As with any new activity you take up, there is always the build-up and excitement of getting some new “toys”. With surfing it’s no different, you will have to decide what surfboard to get. The first thing you’ll probably be inclined to do is research the latest and greatest surfboard technology, and the best surfboard shapers and brands. However, forget about that.
Surfboards for complete beginners
Complete beginners should consider starting out on a soft board, also known as a soft top, soft surfboard, or foam board (not to be confused with the polyurethane foam used for fiberglass surfboards). The greatest advantage for starting out on a softboard is safety, your own safety as well as those around you. New soft boards will run anywhere from $200 to over $400. However, your best bet is to grab a secondhand soft board, you can usually find them on Craigslist for around $100 and in good condition. Soft boards will usually be between 7 and 10 feet long, and you can use the following as a rough guideline:
- 7’-8’ soft board for individuals 140 pounds or less
- 8’-9’ soft board for individuals 140 – 180 pounds
- 9’-10’ soft board for individuals over 180 pounds
The bigger the board, the more flotation it will provide and the easier it will be to get comfortable paddling and standing-up on a surfboard.
Surfboards for beginners with some experience
If you have taken a few surf lessons or have some experience, and feel comfortable managing a surfboard in the water, then you’ll probably be better served by having a fiberglass surfboard. The ideal board size will vary according to each individual’s height, weight, and ability level, but taking the aforementioned guideline can be a good starting point (note: the board’s volume is what provides the flotation so it’s necessary to take into account other dimensions such as width and thickness). The trend has always been to go short, but most beginners never get past the initial stages because trying to learn on a shortboard becomes frustrating. Beginners need a surfboard with substantial volume in order to have the necessary flotation to help them progress during the initial phases, and while you may see surfers on extremely short boards and think it’s cool, this will not help you overcome the learning curve.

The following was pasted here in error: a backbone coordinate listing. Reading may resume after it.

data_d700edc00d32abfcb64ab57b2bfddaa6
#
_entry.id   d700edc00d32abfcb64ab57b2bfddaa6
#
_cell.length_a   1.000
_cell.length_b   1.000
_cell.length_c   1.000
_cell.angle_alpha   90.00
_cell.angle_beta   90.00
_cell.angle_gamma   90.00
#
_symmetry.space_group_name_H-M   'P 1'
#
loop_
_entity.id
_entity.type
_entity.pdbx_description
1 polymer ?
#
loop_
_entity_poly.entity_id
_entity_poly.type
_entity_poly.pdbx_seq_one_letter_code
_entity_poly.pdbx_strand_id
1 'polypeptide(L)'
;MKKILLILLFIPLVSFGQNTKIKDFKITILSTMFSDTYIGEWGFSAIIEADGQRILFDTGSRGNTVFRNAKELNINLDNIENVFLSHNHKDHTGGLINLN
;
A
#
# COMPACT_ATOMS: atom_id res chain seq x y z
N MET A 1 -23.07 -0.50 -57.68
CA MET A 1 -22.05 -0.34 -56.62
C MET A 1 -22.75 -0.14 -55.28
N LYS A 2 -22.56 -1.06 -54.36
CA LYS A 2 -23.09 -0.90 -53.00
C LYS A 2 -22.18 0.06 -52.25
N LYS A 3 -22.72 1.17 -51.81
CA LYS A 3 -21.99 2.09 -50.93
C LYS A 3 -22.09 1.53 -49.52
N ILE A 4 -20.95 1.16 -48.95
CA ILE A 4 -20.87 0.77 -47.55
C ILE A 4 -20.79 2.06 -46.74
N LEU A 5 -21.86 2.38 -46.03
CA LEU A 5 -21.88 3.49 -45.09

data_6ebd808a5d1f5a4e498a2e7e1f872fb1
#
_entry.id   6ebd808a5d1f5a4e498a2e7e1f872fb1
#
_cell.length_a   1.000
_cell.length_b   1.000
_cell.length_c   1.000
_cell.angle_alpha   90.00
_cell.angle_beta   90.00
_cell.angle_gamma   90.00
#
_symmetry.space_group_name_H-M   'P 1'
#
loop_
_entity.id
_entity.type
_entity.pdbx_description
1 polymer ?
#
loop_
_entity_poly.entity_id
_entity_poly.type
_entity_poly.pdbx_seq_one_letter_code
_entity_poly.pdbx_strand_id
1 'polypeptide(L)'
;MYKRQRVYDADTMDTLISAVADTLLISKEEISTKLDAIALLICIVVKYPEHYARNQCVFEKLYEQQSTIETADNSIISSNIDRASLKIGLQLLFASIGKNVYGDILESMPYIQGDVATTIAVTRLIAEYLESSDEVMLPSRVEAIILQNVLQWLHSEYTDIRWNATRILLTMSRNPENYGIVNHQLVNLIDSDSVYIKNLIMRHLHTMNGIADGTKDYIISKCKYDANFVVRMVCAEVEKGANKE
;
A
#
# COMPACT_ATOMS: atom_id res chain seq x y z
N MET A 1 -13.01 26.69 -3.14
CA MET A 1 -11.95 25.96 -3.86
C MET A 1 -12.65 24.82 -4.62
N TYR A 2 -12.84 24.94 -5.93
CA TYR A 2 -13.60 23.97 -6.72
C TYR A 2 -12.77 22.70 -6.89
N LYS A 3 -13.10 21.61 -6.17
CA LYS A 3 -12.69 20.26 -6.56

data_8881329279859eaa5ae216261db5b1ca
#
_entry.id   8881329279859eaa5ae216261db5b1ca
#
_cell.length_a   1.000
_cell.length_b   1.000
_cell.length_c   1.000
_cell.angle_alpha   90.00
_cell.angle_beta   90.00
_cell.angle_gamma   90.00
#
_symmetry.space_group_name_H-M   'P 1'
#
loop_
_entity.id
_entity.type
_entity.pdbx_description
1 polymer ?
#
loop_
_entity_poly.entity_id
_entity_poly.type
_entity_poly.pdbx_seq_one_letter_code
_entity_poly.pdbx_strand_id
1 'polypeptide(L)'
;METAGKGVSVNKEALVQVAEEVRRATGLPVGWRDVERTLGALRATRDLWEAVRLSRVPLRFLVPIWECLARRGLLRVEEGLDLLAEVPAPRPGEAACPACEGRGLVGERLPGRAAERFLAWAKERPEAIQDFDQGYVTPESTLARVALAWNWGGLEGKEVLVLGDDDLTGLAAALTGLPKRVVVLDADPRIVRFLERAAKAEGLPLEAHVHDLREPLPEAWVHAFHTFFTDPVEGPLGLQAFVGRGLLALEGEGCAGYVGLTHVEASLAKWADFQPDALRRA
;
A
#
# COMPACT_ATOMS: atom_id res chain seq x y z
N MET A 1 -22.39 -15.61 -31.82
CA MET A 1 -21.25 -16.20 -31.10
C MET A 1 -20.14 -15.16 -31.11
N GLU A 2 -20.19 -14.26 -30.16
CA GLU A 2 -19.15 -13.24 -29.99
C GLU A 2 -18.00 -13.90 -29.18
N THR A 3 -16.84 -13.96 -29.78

As with any other hobby or activity, we can’t help but find out what the “best” brands are. However, surfboards do not last forever, and during the learning process it is impossible for a beginner to notice a difference between how two surfboards perform, making the brand completely obsolete. Again, it is a good idea to look at buying your first few boards used. Surfboards are quite fragile and can take some time getting used to handling them with care, so save yourself some money and get something that works instead of something that “looks good”.
Rather than consider the brand, or make, of the surfboard, pay attention to the condition of it. If the board has turned a yellowish color it means the board has been exposed to the sun a lot. If there are soft spots, places where the fiberglass has come unattached from the foam. then the board either has a hole where water is seeping in or if it looks water-tight then the board had a ding and has become water-logged because the water was not allowed to dry-out before having the ding sealed.
Things To Take Away
In summary here are the most important points for beginners to take away from this post:
- Buy used
- Forget about brand, make, or shaper
- Condition of the surfboard is most important
- Don’t start out on a shortboard, no matter how cool you think it looks
If you are interested in learning how to surf, we urge you to, at the very least, take a lesson or two. In fact, we believe that it’s important to dedicate an entire week to learning — give you some skills and knowledge you wouldn’t get by teaching yourself and will help you on the path to having a safe and fun experience surfing. At Bodhi, we specialize in week-long intensive surf and yoga camps, the aim of which are to teach you the necessary skills and knowledge and have you perfect them under the watchful eye of a qualified surf instructor.